Got a big interview where you’ll be applying as a VP Treasury? Don’t sweat it! Listed below, you’ll find some of the most common VP Treasury interview questions along with sample answers. Check them out below (and good luck!)
Do you have any experience working as a VP Treasury?
This one’s pretty simple – discuss your experience as it relates to the job you’re applying for. What happens if you don’t have any experience? By thinking about the question ahead of time, you can have a reply at your fingertips. Your interviewer will appreciate your ability to relate skills gained in one position to another.
I believe the core requirement for x is y – and through my volunteer work I gained a ton of experience in how x fundamentally relates to y
As we move into the future, what challenges do you feel our industry is facing, especially the role of VP Treasury?
No right or wrong answers here, but certainly an opportunity to demonstrate some foresight. Try discussing ‘buzzworthy’ topics like AI, software, and inexpensive labor. However, be prepared to explain why you answered the way you did – and do some research ahead of time.
Like many things, I belive that with change comes opportunity
What systems have you developed to reduce/eliminate errors in your work?
To err is human, but not when it comes to accounting. While you may be a caped crusader with superhuman error-free work skills, your interviewer won’t buy it. What they’re looking for here is some sort of system of checks and balances.
Rain or shine, I always make sure that x is reviewed 3 times over and referenced against y before it goes out the door
Tell me about a time you used graphs, charts, and data to drive home a point?
Numbers don’t lie. While it may be the epitomy of ‘nerdery’, story telling through data is a critical skill for those in the financial profession. A great example here would be anything relating to a decision where your data made a difference.
Our department had been struggling for years, but by clearly illustrating the relationship between x and y, we corrected and showed record improvements in the next quarter
Have you ever had to give someone difficult feedback?
One of the most difficult things to dispense – and receive – is critique of work. Anyone who has spent enough time in this industry realizes that human error is part of the job, and no one is perfect. Here, the important thing to do is let your interviewer know how you overcame this particular challenge. Was there ownership of a mistake, or deflection? By showing your cool in the reaction itself, you demonstrate leadership characteristics that employers love.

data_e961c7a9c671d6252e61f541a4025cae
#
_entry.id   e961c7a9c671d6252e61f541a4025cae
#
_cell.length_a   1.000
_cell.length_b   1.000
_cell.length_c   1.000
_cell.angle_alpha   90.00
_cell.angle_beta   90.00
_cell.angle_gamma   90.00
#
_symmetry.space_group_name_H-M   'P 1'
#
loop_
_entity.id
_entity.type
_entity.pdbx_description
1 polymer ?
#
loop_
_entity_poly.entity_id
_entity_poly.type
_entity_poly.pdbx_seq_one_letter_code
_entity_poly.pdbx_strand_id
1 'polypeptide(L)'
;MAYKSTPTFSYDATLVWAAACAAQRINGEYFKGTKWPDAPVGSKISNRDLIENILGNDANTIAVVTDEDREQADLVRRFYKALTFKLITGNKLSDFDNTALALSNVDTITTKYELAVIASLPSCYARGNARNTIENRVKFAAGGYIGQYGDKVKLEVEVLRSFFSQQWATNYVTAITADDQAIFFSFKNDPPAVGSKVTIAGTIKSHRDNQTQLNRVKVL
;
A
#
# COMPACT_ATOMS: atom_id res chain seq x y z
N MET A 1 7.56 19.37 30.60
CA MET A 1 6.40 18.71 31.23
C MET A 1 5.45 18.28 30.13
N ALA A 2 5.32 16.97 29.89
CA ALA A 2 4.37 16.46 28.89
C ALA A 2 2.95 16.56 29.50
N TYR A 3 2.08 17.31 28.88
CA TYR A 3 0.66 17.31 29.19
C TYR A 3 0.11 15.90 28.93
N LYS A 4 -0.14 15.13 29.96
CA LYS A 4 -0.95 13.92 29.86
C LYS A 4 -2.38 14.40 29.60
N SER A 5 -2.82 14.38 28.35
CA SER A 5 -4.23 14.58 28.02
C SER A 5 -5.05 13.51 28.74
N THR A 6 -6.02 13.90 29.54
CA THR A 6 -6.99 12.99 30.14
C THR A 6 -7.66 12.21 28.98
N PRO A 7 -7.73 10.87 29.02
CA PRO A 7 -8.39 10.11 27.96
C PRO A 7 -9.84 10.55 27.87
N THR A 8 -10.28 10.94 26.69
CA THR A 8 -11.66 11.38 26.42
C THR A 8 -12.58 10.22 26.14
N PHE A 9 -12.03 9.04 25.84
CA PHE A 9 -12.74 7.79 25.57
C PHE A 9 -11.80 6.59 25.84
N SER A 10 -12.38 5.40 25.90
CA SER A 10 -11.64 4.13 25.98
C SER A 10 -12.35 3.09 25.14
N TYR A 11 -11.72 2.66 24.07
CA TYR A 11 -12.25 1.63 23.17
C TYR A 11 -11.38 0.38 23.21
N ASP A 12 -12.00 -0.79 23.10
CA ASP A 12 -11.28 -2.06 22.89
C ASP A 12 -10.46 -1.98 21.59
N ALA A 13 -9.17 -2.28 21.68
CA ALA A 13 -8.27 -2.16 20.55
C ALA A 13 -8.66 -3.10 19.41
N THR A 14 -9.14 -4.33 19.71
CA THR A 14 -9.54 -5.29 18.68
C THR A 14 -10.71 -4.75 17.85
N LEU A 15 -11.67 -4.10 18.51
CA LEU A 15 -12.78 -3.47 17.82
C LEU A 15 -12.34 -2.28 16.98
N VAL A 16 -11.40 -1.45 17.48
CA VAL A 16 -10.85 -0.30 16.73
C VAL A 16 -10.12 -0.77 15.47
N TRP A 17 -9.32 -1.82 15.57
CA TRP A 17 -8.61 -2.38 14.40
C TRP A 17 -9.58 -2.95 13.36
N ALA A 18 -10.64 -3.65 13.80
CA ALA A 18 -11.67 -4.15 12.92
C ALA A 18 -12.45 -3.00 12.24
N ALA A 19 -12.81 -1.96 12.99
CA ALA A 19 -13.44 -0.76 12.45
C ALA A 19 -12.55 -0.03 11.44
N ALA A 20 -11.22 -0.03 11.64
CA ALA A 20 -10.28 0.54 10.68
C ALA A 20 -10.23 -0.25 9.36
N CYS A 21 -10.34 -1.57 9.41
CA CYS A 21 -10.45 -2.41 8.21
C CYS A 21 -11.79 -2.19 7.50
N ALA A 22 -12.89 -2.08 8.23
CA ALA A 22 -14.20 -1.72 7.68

Ive been on both ends of critical feedback, and clear, consice presnetation of facts is paramount, as is accountability
Would those that know you describe you as a detail oriented person? Why might they describe you that way?
Always with the details! No matter what your role in the accounting industry, this one’s important. Once again, saying it is one thing, being able to prove it is another.
By ensuring that x and y were carefully reviewed, the organization was able to save immensely on z
Which accounting specific software are you familiar with?
You’d be hard pressed to find an accounting firm these days where software isn’t at the cornerstone of how they operate. In the event that you don’t have experience with popular software, familiarize yourself with industry standards ahead of time. Do some research and investigate new platforms or recent developments in the software field.
Most of my experience is with x, but I downloaded a demo of y and really think it warrants a closer look
Culture is important to us here. Which style of work enviornment do feel most productive in?
Every company wants to find the perfect culture match for their organization. Many studies prove that hiring for culture first and ability second yields far superior results. While you may be a lone wolf, be careful how you answer this question should it fall out of alignment with the organization.
I succeed when given clear expectations of me and my team, and find a balance of working individually as well as alongside a team is when Im most content
What made you leave your last job – and why are you choosing us?
Tread lightly! This question can be a dealbreaker if answered improperly. Your need for better pay or indicating that your ‘old boss was an idiot’ may leave your interviewer with the wrong impression of you. Even if you were let go, keep it short and concise, and avoid drama at all costs.
Working at x was a great experience for a vareity of reasons, but now its time to seek out new challenges